Video Badger Talks video: COVID-19 and the meat supply chain
News stories about meatpacking workers succumbing to COVID-19 and meat shortages at grocery stores have caused some consumers to worry that the meat supply chain is about to collapse. Not quite, says Andrew Stevens, assistant professor of agricultural and applied economics, in this week’s Badger Talks video.
Meatpacking plants are essentially large refrigerators with workers packed shoulder-to-shoulder to efficiently process animals, conditions ripe for transmitting diseases like COVID-19. Dozens of workers have died, shuttering plants and sending shockwaves from livestock farmers to grocers and everyday consumers.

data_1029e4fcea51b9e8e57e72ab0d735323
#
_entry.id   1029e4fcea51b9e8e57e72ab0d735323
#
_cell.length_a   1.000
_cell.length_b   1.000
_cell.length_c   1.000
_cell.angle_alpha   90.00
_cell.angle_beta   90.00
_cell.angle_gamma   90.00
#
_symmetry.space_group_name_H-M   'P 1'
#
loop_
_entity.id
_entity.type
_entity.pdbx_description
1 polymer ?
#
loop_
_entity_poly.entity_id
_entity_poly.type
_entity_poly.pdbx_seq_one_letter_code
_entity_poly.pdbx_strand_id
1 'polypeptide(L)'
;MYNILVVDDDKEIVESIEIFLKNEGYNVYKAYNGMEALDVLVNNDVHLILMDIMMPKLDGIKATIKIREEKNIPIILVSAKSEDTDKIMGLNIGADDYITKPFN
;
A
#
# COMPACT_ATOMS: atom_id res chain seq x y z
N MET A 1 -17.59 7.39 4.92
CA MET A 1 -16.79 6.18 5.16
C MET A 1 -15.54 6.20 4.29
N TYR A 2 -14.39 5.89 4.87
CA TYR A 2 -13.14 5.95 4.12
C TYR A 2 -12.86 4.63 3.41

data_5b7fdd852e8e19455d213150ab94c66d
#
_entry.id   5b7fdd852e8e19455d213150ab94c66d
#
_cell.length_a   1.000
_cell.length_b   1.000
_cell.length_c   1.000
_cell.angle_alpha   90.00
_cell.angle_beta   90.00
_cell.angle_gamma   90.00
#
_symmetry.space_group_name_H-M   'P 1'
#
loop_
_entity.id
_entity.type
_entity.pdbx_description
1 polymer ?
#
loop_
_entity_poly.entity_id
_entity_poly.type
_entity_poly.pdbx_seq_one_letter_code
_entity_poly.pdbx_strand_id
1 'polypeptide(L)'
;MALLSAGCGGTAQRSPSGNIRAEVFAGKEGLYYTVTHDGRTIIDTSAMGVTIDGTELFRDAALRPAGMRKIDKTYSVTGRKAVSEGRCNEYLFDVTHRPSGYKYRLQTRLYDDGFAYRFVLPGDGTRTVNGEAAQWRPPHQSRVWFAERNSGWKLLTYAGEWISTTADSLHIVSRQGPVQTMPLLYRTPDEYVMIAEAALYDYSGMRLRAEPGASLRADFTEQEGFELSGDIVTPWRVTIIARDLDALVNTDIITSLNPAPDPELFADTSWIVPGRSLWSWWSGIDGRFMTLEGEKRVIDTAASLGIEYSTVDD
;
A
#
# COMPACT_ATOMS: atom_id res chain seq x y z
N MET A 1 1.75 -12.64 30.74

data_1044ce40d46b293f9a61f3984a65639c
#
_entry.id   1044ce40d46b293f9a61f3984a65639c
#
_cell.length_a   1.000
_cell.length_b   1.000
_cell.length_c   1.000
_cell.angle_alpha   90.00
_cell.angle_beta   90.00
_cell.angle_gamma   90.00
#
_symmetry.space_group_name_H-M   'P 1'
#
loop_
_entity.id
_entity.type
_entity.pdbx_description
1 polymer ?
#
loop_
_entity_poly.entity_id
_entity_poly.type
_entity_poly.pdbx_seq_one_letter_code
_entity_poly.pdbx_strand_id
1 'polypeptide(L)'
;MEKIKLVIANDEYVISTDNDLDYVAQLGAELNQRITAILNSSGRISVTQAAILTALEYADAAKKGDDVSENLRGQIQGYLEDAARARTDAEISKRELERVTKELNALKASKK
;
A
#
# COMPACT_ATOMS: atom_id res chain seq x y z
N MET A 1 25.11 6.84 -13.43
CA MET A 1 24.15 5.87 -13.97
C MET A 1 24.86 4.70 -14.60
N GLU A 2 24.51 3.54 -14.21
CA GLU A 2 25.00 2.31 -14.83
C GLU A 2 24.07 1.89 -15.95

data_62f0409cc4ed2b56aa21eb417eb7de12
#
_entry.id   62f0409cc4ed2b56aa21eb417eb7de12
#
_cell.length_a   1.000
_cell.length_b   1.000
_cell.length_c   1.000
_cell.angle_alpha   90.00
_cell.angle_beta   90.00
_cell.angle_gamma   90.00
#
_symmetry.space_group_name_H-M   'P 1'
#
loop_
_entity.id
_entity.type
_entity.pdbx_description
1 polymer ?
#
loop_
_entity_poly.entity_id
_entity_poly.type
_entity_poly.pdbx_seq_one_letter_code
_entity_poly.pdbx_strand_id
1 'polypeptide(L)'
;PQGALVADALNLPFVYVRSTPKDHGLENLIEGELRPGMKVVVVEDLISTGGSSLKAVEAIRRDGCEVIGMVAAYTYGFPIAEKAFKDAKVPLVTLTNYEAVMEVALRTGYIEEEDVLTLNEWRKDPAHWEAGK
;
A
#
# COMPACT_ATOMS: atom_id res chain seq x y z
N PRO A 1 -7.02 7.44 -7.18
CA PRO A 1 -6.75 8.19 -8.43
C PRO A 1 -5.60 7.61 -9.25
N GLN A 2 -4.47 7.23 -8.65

But the supply chain has largely held, says Stevens. While there have been some spikes in prices and diminished availability for pork and beef, the chicken supply has been less affected. The slowdown at plants has also hurt livestock farmers, some of whom have had to cull animals who couldn’t be sent to slaughterhouses.
But processors are adapting. They have increased the protective equipment available to the diverse and largely low-income workers who staff plants and are finding ways to stay open. While their capacity might be diminished for the next several months, it’s unlikely that grocery shelves will empty.